Of 1,127 cases identified in the SCCR, 2 were excluded because their cancer was diagnosed after they emigrated from Switzerland and 117 were excluded because they could not be successfully linked with records in the SNC (Figure 1). The remaining 1,008 were linked to the SNC cohort consisting of 1,332,944 children. Finally, 45,590 (including 11 cases and 45,579 noncases) were excluded from our analysis because their exact place of residence was uncertain (e.g., because they were living in emergency accommodations, mobile or provisional dwellings, or buildings that could not be geocoded), leaving 997 cases and a total cohort of 1,287,354 children for the main analysis. In addition, we conducted a sensitivity analysis that also included 51 of the 117 cases who could not be linked to the SNC, but had address information from the 2000 census (1,048 cases in a total cohort of 1,287,405 children). This study is based on register data, and informed consent was not required. The SNC was approved by the ethics committees in Bern (205/06) and Zurich (13/06) and by the Federal Data Protection Office.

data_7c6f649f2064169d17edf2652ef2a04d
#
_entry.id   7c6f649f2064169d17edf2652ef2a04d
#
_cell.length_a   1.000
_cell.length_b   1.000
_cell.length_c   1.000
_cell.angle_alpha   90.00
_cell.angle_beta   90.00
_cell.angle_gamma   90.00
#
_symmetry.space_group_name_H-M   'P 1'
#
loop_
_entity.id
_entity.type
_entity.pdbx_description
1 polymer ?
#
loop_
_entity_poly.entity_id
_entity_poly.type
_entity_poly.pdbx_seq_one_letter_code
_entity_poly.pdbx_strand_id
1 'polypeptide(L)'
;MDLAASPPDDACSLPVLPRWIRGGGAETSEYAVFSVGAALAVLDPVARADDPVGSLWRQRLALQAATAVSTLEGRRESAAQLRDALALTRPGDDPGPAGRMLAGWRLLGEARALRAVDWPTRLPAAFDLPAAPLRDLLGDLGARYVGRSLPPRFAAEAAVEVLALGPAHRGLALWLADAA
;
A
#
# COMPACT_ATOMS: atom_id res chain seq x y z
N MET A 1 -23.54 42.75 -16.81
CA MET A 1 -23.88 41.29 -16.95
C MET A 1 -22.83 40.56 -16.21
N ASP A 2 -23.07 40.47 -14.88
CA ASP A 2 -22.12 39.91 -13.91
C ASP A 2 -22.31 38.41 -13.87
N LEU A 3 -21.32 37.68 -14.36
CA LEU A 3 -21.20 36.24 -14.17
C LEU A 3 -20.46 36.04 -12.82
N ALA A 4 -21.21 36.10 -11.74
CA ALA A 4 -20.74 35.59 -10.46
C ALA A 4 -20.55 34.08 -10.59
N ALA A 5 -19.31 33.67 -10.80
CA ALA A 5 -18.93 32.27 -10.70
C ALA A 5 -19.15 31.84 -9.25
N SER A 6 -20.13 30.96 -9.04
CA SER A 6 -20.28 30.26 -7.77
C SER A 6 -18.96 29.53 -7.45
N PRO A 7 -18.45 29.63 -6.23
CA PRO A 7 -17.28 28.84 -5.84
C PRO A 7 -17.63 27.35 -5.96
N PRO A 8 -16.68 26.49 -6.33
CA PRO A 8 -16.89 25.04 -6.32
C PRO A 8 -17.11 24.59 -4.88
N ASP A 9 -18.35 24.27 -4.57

Exposure assessment. We estimated indoor radon exposure at baseline (5 December 2000) for each child’s home address using a nationwide radon prediction model (Hauri et al. 2012, 2013). The prediction model is a log-linear regression model that was developed based on 35,706 measurements, carried out in Switzerland between 1994 and 2004. Relevant predictors in the model were tectonic units, building age, building type, soil texture, degree of urbanization, and floor level (Hauri et al. 2012). The adjusted R2 was 20%. The model was validated using an independent data set of 8,925 radon measurements that were not used to develop the model. Spearman rank correlations between predicted and measured radon values were 0.45 (95% CI: 0.44, 0.46) for the development data set and 0.44 (95% CI: 0.42, 0.46) for the validation data set. Using a cut-off at the 90th percentile, areas under the ROC (receiver operating characteristic) curve were 0.73 (95% CI: 0.72, 0.74) for the development set and 0.72 (95% CI: 0.71, 0.74) for the validation set. Sensitivity was 0.31 for the development and 0.29 for the validation data set, and specificity was 0.92 for both data sets.